This bass-and-sax duo out of Philly channel the cosmic minimalism of Arthur Brown’s Kingdom Come and the jazzy jamming of Hawkwind. These elements all sum to make something which stands out in the current prog scene. Looping synths and simple drum machine patterns grant the music an undeniable momentum, and Writhing Squares somehow manage to use the thin production to their benefit. This album does suffer from a bit of bloat, but like I stated in my initial review, I’m not sure which songs I would have trimmed. There are no glaring weak spots, so maybe I just don’t have the fortitude necessary to stomach this much lo-fi space rock in one sitting.
#33: Kuunatic – Gate of Klüna | Psychedelic rock, Zeuhl | Bandcamp
Gate of Klüna is one of the lighter albums on this list. There’s a loose, fun sense to much of this music. The vocals are somewhat unpolished, but that only serves to complement the shamanistic, ritualistic feel to many of these cuts. The drums are thumping and driving, and the multitude of keyboard effects create a disorienting atmosphere. Musical ideas are repeated and iterated upon to reach ecstatic states.
#32: Æthĕrĭa Conscĭentĭa – Corrupted Pillars of Vanity | Progressive metal, Black metal | Bandcamp
Space rock, black metal, and jazz influences converge on Corrupted Pillars of Vanity to form a diverse, doom-laden musical experience. Sterile black metal guitars shred icily against the warm reediness of saxophones. The five epic tracks on this album take their time to unfold and tell the story of an alien civilization. Despite their length, the ideas presented here are clear, and the dense layers of bombast effectively underscore the gravity of the story.
#31: Between the Buried and Me – Colors II | Progressive metal | Buy
Colors II doesn’t see BTBAM stray too far outside their wheelhouse. That’s not necessarily a problem; they’ve got a distinct sound, and it suits them well. However, this album is slow to get going, and much of the first 20 minutes is generic. Fortunately, the remaining hour of Colors II is strong enough to lift it past its unengaging opening. The best songs here are the ones where BTBAM are enthusiastically weird, like the strangely-upbeat “Fix the Error” or the ‘80s-influenced “The Future Is Behind Us”.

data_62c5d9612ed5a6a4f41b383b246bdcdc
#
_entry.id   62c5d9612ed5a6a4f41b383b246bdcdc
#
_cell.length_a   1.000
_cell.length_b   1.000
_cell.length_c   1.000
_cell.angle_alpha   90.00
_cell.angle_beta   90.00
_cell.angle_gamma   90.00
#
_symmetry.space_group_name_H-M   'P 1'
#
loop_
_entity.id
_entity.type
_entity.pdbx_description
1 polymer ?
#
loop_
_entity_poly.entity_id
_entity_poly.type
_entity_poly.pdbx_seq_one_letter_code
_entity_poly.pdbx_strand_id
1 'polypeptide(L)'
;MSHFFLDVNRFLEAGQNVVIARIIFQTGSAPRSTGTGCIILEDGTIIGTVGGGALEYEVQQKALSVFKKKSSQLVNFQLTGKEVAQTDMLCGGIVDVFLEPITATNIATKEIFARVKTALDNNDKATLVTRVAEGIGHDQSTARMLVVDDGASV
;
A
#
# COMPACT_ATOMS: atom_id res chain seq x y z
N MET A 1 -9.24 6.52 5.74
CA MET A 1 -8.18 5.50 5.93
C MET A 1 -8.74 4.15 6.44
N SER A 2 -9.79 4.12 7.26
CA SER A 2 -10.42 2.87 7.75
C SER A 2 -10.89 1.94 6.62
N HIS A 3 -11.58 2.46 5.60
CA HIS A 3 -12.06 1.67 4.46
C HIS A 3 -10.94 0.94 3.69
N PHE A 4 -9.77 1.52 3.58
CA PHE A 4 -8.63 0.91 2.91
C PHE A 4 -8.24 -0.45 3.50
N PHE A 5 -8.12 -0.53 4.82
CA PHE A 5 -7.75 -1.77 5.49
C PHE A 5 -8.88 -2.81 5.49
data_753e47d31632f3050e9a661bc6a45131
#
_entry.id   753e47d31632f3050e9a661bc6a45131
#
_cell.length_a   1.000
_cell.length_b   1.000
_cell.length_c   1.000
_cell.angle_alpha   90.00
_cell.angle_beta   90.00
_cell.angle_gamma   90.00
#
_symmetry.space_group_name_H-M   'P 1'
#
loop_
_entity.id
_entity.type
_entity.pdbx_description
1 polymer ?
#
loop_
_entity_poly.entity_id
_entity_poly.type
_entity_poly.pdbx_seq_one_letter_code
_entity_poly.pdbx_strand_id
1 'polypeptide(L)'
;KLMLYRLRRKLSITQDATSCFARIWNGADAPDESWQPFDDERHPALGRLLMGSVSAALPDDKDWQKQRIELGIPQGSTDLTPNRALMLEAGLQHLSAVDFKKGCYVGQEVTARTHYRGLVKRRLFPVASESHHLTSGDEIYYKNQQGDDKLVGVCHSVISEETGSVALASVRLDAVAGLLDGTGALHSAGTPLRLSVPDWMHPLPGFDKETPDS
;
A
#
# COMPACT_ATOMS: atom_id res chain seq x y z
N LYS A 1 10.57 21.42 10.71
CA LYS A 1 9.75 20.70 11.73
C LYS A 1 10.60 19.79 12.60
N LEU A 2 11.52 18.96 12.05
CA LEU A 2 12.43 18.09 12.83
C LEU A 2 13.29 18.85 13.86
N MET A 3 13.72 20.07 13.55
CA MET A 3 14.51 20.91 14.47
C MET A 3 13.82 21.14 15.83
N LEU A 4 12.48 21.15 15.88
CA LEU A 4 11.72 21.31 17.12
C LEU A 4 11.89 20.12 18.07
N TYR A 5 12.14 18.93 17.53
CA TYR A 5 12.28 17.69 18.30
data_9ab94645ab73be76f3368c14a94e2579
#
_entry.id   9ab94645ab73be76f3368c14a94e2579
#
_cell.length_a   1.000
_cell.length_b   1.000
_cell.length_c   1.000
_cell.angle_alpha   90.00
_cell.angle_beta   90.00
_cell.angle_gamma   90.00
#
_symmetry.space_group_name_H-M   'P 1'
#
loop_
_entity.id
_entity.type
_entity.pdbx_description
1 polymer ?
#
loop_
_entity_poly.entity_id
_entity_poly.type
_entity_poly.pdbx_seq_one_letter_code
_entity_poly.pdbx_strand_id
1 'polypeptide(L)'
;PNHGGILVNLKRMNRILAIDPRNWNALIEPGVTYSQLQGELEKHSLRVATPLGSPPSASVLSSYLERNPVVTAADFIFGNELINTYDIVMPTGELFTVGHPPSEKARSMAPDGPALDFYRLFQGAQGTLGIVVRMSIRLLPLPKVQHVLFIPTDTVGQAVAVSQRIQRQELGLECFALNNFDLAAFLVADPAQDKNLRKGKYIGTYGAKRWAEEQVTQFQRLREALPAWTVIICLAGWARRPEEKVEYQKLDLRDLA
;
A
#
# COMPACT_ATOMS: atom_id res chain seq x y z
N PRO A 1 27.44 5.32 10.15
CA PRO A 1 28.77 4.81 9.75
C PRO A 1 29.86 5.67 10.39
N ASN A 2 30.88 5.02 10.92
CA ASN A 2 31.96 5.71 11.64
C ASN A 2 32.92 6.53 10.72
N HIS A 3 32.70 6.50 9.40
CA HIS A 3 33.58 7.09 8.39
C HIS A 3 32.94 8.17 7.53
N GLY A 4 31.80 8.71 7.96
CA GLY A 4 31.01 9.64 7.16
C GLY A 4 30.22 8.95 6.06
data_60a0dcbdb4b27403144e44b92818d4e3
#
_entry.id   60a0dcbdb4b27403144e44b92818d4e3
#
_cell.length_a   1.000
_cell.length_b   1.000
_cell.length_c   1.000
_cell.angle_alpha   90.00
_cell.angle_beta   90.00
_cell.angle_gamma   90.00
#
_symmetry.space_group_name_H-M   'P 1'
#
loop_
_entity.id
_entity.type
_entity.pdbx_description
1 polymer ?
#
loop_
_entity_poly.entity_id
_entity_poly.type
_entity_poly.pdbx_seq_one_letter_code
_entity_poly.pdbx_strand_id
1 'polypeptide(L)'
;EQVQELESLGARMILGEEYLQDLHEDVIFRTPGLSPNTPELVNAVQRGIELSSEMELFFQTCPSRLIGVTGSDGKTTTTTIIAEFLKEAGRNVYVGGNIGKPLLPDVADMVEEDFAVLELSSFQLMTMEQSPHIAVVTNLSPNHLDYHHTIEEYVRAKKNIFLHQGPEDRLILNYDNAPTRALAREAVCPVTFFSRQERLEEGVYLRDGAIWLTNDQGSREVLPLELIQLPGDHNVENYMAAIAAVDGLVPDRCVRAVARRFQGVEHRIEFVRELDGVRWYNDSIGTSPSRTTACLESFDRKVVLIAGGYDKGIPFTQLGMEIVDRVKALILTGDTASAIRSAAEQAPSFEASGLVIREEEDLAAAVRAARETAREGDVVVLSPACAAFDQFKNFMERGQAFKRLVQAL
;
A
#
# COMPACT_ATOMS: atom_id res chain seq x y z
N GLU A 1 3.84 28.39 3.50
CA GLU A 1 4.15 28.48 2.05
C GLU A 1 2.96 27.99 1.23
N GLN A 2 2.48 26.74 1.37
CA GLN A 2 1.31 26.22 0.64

#30: Perilymph – Tout en Haut | Progressive rock, Psychedelic rock | Bandcamp
Perilymph is a band whose sound balances the contrasts between lush synthesizers and pared-back acoustic passages. Much of this album draws from space rock and loungey jazz, which gives it a laid-back and warmly nostalgic feel. The songs are clever and complex, and even though I don’t speak French, the emotions behind the vocals are clear.
#29: Kesem – Post-Terra | Progressive rock | Bandcamp
Though cleaner and more polished sounding than last year’s self-titled EP, Post-Terra is still an engaging, energetic full-length release. Garage rock elements are plentiful, and Hawkwind-y space rock influences are frequently apparent. Weird moments tinged with jazz, punk, and krautrock crop up often, sometimes within the same song. The instrumental “Let Go” is one of my favorite tracks on the album, featuring echoing piano, trilled guitar lines, and buzzing, Middle Eastern synth tones. It’s a microcosm of the best elements of the album.
#28: Agusa – En annan värld | Progressive rock | Bandcamp
The two instrumental epics on En annan värld demonstrate a surprising amount of restraint. Yes, they are long songs, but they’re meticulously structured with careful consideration for how the different elements will interact. Camel is the most obvious influence here, and it’s nice to hear a reinterpretation of a classic sound other than the major acts, like Yes or Pink Floyd. Even at twenty-plus minutes with multiple internal divisions, each song sounds like one unified piece from start to finish.
#27: Ehsan Gelsi – Ephemera | Progressive rock | Bandcamp
Ephemera was commissioned as a celebration of the grand organ in the town hall of Melbourne, and it’s obvious. Organ dominates both of the sprawling epics on this album, though it’s not the only star. Glimmering synthesizers often get moments to shine. Elements of classical and new-age music mingle with more traditional prog, making this album something of a mashup between Rick Wakeman and Mike Oldfield. These songs are well-constructed, with movements that complement one another. It’s often drifting and atmospheric, but there is no shortage of showy synth solos, either.
#26: K’mono – Return to the ‘E’ | Progressive rock | Bandcamp
This band plays a keyboard-forward variety of progressive rock which is unashamedly rooted in the genre’s earliest days. The playing is often restrained, though there’s an underlying sense of tension as some inevitable climax approaches. “Feel You Pulsing” does feature some more modern, mildly electronic influences, and the closing track is charmingly all-over-the-place.